Ryan Anthony began playing the trumpet at age 7. Ryan has had a successful career as a trumpet soloist and clinician – soloing with major orchestras around the world; performing for several years with the Canadian Brass and now acting as Principal Trumpet of the Dallas Symphony Orchestra.
Almost three years ago, Ryan had just completed a guest appearance with his former group, the Canadian Brass, and he wasn’t feeling well. After the concert, Ryan told his wife, Niki, that he felt like his entire body was “jangling” as he ran off-stage.
Recent chronic aches & pains had sent the 43-yr old to multiple doctors searching for the cause. Blood tests revealed abnormalities but multiple doctors reassured him that “it can’t be cancer” because Ryan was too young to be a candidate for the types of cancers that caused his symptoms. Fortunately, one doctor decided to test for cancer “just in case”. The Monday after the Canadian Brass concert, Ryan & Niki got the call that no one anticipates or is prepared for – especially with two young children in elementary school – Ryan had been diagnosed with Multiple Myeloma, a terminal cancer of the bone marrow that most often appears in patients 70 and older.
Ryan immediately began therapy at Baylor’s Sammons Cancer Center while he and Niki researched the places for his long-term treatment. After researching hospitals all over the country, they decided to stay at Baylor in Dallas and Ryan began preparing for a stem cell transplant to be performed in the Spring of 2013.
Just ten years ago, Multiple Myeloma was a death sentence with a life span of 2-3 years. While the cancer is still considered incurable and terminal, recent and rapid advances in research have greatly extended the life span of newly diagnosed patients and hope for a cure is a real possibility.
When he was diagnosed, Ryan’s goal was to survive long enough to see his children, then just 6 and 11-years-old, graduate from high school. But, because he has responded so well to his treatment and is in complete remission, Ryan & Niki both dare to hope for more.
During his stem cell transplant, Ryan was overwhelmed with phone calls from trumpet players all over the world. Everyone asked what they could do to help and Ryan jokingly started saying “we’ll all play a concert when I am healthy again and we’ll call it ‘Cancer Blows’ ”. As the weeks went by, the joke solidified into a real event with an impressive guest list. Soon, Ryan & Niki realized the event could be more than just something for fun, but could be used to raise awareness and money to further the research that has helped give their family a hope for a future.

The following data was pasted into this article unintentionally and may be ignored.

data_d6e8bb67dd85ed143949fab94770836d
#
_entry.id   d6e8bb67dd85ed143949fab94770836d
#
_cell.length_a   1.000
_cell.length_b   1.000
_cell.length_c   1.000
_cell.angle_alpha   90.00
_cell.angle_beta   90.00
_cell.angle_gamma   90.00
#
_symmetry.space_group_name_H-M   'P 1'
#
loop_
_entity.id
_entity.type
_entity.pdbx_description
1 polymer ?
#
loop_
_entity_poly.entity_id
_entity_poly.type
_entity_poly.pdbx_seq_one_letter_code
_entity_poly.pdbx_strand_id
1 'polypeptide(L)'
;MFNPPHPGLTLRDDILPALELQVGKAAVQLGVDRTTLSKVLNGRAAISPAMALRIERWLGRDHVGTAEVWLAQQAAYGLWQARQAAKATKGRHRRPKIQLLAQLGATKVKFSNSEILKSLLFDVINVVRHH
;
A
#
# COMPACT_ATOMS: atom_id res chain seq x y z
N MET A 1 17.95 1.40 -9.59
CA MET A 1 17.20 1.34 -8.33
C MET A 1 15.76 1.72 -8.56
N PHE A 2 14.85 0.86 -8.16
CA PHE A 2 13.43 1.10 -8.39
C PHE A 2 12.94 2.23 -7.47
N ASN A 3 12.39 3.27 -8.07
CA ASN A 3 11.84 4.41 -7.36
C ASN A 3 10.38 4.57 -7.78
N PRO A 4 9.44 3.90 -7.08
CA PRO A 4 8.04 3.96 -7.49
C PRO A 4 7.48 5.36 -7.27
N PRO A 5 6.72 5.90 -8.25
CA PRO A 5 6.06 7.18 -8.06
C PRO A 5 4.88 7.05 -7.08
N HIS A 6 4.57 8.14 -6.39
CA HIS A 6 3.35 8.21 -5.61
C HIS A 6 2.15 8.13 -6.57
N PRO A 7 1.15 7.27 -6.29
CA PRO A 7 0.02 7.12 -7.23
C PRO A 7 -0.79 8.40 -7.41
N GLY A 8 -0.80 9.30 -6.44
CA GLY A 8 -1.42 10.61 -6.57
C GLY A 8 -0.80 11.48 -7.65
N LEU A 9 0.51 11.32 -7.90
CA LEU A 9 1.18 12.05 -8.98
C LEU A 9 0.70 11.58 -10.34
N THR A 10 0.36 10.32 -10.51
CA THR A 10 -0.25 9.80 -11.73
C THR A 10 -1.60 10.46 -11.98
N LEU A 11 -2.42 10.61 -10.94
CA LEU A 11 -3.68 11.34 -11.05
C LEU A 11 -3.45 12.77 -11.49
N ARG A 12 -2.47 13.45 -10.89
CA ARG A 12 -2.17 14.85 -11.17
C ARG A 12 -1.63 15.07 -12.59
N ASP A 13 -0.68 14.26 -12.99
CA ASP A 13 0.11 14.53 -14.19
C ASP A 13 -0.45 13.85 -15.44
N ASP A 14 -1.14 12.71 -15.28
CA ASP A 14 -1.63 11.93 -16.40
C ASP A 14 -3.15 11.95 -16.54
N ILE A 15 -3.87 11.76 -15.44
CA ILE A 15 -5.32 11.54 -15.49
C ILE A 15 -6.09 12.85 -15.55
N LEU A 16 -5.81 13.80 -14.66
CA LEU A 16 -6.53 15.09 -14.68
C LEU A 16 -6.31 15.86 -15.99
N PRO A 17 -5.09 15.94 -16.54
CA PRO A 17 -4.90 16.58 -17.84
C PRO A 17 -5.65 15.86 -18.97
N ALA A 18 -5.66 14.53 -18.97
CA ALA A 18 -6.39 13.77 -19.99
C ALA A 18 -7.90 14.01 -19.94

The concert was held in March of 2015 and the proceeds were donated to improve cancer treatment outcomes and ultimately find a cure.
It’s exciting and scary at the same time…so is music…so is cancer…so is life
Since July, Ryan has increased his maintenance to full treatments due to inconsistent numbers. He’s still in remission, but is receiving virtually the same dose and combination of meds after being first diagnosed 3 years ago. In addition to any side affects from the treatments and cancer, fatigue and occasional infections requiring additional antibiotics due to low immune system are common. He says that all of this is livable and doesn’t require any major change in life’s desires, dreams, or daily life. But, it does affect his ability to play and prepare on the trumpet. Ryan says that it can be frustrating, but with his priorities being a bit different and with a foundation to run, it sorts itself out and falls into place.
CancerBlows has several events in the works with another major concert again in Dallas in 2017, and another in Los Angeles. According to Ryan, “We never expected or planned on having The Ryan Anthony Foundation a full-time year round charity, but the community and others are asking for it – very touching and, as you can imagine, very important now. It’s exciting and scary at the same time…so is music…so is cancer….so is life.”
For more information on The Ryan Anthony Foundation, visit: